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Teaching Pages

School students enjoying art at MMoCA.

About Teaching Pages

Teaching pages provide analysis of a selection of works of art on view at the Museum, biographical information on featured artists, discussion questions, and links to additional resources. Teaching pages are prepared by MMoCA’s education department as an introduction to a museum visit by school groups.


On View Now

Thunder Bay II is a wall-mounted sculpture made from wood that features curved wooden slats that cross as a central point. Truman Lowe’s wooden sculptures are influenced by the traditional methods of splint-plait basket-making of the Black River Falls Ho-Chunk community.

Carousel, a colorful, sixty-seven-foot-long, draped canvas, hangs suspended from the ceiling. Sam Gilliam was consulted about the arrangement of Carousel; however, he does not have strict rules for the way his draped paintings are to be installed. Instead, he prefers the work to be recomposed each time it is exhibited.

In Ellen Lanyon’s 1982─83 painting Chromos: Winter I, Autumn II, Spring III, Summer IV, four separate canvases function together as a single work of art that depicts the four seasons. Though Lanyon uses distinct colors and symbols to represent the individual seasons, she links the four separate paintings into a coherent whole by repeating the same motifs.

The large sculpture Depression Bread Line by George Segal portrays the experience of many urban Americans who suffered from hunger during the 1930s Great Depression. During this difficult period, which affected the whole world, economies faltered in both industrialized and non-industrialized countries.


Permanent Collection

Truman Lowe

Thunder Bay II is a wall-mounted sculpture made from wood that features curved wooden slats that cross as a central point. Truman Lowe’s wooden sculptures are influenced by the traditional methods of splint-plait basket-making of the Black River Falls Ho-Chunk community.

Kenneth Josephson, New York State , 1970, gelatin silver print, 16 x 20 inches. Collection of the Madison Museum of Contemporary Art Kenneth Josephson

New York State, 1970 seems to be an amusing portrayal of “reality,” since a real arm is holding a picture of a real boat against the horizon line in a position mimicking the place a ship would really float. The arm stretched over water calls forth confidence that an actual person is reaching over a railing on the edge of land or on a boat. Black, white, and gray color values and the rectangular shape of the images are elements that tap into viewers’ familiarity with photographs.

Leopoldo Méndez

This relief print, created as a backdrop for the opening and closing credits of the 1947 Mexican film Río Escondido, portrays the singular determination of a young school teacher. She walks alone carrying a valise across a stark landscape, appearing diminutive under a sky filled with symbolic shapes that seem to be her guides. The wings of an eagle offer safeguard, and an angel-like figure aims a finger and a flagstaff in the direction she is heading.

a person's portrait overlayed on top of a interior space with the door wide open Lorie Novak

This ghostly photograph by Lorie Novak is named Self Portrait (Ellis Island), an unusual juxtaposition of words for a title. The title suggests that the face in the center is that of the artist herself; however, it also implies that the picture is something of a self-portrait of the famous port of entry for immigrants coming to America. Ellis Island is a small island in New York Harbor, close to New York City and near the Statue of Liberty.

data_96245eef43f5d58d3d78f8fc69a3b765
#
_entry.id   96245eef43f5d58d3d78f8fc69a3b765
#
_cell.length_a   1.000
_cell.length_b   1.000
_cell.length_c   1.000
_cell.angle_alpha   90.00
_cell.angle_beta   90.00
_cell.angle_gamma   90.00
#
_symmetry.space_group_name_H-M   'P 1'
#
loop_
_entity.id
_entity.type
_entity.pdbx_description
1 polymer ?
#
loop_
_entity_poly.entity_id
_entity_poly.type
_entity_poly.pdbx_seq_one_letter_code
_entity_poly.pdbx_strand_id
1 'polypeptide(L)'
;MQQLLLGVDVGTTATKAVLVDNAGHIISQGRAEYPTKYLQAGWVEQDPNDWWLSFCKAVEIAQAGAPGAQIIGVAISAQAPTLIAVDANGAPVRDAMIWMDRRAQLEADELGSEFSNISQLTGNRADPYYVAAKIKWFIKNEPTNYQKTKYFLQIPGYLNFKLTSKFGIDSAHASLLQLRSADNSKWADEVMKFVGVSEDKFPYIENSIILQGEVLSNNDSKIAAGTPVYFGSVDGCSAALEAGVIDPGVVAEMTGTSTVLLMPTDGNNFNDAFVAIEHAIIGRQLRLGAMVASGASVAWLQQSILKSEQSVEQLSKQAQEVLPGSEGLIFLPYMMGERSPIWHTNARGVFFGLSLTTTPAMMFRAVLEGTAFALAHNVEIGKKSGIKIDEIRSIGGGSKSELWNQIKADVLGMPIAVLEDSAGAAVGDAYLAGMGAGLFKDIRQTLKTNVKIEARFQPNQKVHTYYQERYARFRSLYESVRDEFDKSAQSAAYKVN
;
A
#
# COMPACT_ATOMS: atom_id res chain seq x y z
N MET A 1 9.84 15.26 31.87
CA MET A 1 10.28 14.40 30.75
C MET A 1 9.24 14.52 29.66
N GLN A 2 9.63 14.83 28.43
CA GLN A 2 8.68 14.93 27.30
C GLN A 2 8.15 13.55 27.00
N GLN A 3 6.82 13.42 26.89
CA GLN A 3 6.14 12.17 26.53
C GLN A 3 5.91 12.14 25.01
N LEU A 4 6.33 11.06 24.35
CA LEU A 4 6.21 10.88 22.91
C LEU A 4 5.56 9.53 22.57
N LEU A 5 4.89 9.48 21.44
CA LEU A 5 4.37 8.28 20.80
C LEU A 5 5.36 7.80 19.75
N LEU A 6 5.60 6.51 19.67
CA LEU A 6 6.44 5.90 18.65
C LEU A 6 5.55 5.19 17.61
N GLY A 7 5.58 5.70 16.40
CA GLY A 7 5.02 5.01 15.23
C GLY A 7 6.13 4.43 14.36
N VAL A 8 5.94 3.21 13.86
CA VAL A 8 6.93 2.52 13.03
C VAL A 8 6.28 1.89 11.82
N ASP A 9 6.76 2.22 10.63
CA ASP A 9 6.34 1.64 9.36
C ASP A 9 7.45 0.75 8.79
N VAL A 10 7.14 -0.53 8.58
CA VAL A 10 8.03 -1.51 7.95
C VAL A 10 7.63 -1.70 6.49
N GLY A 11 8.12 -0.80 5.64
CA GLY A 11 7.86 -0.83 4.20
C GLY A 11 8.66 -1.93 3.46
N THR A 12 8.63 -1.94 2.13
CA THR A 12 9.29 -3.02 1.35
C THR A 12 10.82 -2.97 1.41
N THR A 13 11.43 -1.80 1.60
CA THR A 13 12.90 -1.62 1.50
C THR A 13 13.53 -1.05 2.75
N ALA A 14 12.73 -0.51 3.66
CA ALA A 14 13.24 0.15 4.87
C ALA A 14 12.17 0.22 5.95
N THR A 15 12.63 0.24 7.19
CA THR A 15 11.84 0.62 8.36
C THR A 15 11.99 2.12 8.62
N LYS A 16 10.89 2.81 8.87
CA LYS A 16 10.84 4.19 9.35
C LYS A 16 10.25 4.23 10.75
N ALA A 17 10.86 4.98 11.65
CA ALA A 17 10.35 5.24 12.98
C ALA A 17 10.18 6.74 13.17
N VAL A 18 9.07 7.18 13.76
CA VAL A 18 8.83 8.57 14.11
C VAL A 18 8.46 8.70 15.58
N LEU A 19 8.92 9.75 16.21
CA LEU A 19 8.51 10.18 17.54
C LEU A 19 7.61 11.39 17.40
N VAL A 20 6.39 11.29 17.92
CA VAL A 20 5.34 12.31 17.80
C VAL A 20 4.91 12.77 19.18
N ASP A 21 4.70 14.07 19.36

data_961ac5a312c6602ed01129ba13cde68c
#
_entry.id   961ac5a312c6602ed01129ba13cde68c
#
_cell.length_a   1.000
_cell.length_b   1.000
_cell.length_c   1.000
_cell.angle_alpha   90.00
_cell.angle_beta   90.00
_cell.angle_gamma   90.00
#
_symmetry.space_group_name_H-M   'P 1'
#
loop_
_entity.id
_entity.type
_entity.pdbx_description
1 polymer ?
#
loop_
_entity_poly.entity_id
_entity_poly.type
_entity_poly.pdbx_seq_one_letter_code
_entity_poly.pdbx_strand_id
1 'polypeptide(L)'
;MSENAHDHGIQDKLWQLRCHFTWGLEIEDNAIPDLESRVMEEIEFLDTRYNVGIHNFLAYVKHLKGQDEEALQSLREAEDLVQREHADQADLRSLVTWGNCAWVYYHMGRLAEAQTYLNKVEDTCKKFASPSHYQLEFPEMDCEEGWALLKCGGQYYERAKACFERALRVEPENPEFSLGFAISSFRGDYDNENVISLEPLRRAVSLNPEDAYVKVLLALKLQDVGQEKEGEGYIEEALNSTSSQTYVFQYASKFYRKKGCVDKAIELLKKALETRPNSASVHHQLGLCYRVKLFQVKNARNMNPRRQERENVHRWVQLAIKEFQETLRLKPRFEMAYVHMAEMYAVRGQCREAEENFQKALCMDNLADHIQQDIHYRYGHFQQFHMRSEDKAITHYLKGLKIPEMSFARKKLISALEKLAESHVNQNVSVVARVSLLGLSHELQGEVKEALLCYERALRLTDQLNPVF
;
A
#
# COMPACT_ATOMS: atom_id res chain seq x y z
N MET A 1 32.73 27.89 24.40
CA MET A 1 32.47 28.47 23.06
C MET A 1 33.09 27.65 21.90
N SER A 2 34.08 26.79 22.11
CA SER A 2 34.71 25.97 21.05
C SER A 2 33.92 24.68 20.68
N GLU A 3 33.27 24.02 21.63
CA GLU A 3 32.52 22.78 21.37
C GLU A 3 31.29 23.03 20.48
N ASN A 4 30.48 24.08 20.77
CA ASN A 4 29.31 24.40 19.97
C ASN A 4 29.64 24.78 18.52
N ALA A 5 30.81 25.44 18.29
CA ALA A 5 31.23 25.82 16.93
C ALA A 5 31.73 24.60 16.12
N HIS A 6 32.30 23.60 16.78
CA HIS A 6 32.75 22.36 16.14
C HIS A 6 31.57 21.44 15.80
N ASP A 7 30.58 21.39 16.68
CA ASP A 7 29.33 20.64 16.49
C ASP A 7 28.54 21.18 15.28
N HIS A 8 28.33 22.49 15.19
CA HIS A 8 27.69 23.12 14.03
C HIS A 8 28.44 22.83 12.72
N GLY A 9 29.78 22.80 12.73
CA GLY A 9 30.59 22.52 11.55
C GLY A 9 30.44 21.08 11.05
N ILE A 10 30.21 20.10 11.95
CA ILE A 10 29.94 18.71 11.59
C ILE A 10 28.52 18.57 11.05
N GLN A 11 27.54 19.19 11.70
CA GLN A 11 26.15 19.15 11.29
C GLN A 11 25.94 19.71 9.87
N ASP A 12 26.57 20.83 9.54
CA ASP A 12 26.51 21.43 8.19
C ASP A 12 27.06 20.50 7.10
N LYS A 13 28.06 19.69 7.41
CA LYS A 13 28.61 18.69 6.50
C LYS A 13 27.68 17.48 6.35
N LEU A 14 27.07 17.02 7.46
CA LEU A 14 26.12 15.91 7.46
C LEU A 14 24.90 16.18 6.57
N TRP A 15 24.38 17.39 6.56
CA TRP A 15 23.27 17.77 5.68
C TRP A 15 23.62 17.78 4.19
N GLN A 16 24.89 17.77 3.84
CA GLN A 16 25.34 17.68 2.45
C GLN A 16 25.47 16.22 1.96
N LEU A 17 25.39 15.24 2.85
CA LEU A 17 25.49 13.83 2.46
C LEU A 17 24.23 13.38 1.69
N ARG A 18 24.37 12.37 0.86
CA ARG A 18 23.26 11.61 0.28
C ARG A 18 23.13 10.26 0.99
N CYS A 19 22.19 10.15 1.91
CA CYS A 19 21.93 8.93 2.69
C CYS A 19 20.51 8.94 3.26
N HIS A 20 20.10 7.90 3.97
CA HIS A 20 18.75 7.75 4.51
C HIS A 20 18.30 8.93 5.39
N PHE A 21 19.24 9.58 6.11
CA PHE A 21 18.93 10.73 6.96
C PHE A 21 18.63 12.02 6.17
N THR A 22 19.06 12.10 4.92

Manuel Álvarez Bravo

Lush contrasts of dark and light draw the viewer close to this timeless scene of a woman gazing into a mirror. Her eyes are obscured by a long shadow falling over her from forehead to hip. The shadow covers part of her wavy mane of hair, which she draws back with her left hand.

Karl Wirsum, Measle Mouse Quarantined From His Fans, 1980. Acrylic on wood, 24 1/8 x 15 x 4 inches. Collection of the Madison Museum of Contemporary Art. The Bill McClain Collection of Chicago Imagism. Karl Wirsum

This little wood figure has red spots on his face, neck, hands, feet, and on his round mouse ears. Even though Measle Mouse is small―just two feet tall―he has powerful-looking shoulders and is wearing an impressive blue outfit as if suited up for a sport or a performance or an important task.

Martin Kersels

In each photograph in Tossing a Friend (Melinda) (1, 2, and 3), one sees a petite woman in a summer dress being thrown through the air by a large man. Upon closer inspection, we notice that each photograph has been taken from a different vantage point. The three photographs are hung vertically on the gallery wall, making the difference in camera angle and height of each toss more discernible.

Nancy Mladenoff

Moonlight falls on the rooftops and lawns of a suburban neighborhood, adjacent to an urban center.  Most of the residents appear to be asleep, and noisy cars and voices seem absent, although a few lighted windows suggest that some inhabitants are still awake.

Juan Sánchez

Juan Sánchez photographed this “moment in the street” when his friends’ children paused with their flowers and bicycle. The girls in front are smiling openly; the taller girl in back looks solemn and somewhat protective with her hands on the others’ shoulders.

Neil Welliver

Water courses through a clearing in a lush forest of birch and evergreen trees. A bright, clear day in summer is suggested by the strong contrast between light and dark—the woods in the background are nearly black while the chartreuse-colored trees and gray rocks are illuminated as if by the strong sun of a high mountain plateau.

Paul Shambroom

Paul Shambroom’s panoramic photograph has the appearance of a seventeenth-century Dutch painting of civic leaders. It is large, thirty-three inches high and sixty-six inches wide. Flags and maps suggest that the photograph was taken in a government meeting.

Philip Hanson Mezzanine Philip Hanson

Philip Hanson’s Mezzanine beckons us into a richly colored architectural space while simultaneously preventing us from knowing where the space leads or what lies at the end of its passageways.

José Clemente Orozco, La retagardia/The rear guard, 1929. Lithograph, 16 7/8 x 22 3/4 inches. Collection of the Madison Museum of Contemporary Art. Bequest of Rudolph and Louise Langer José Clemente Orozco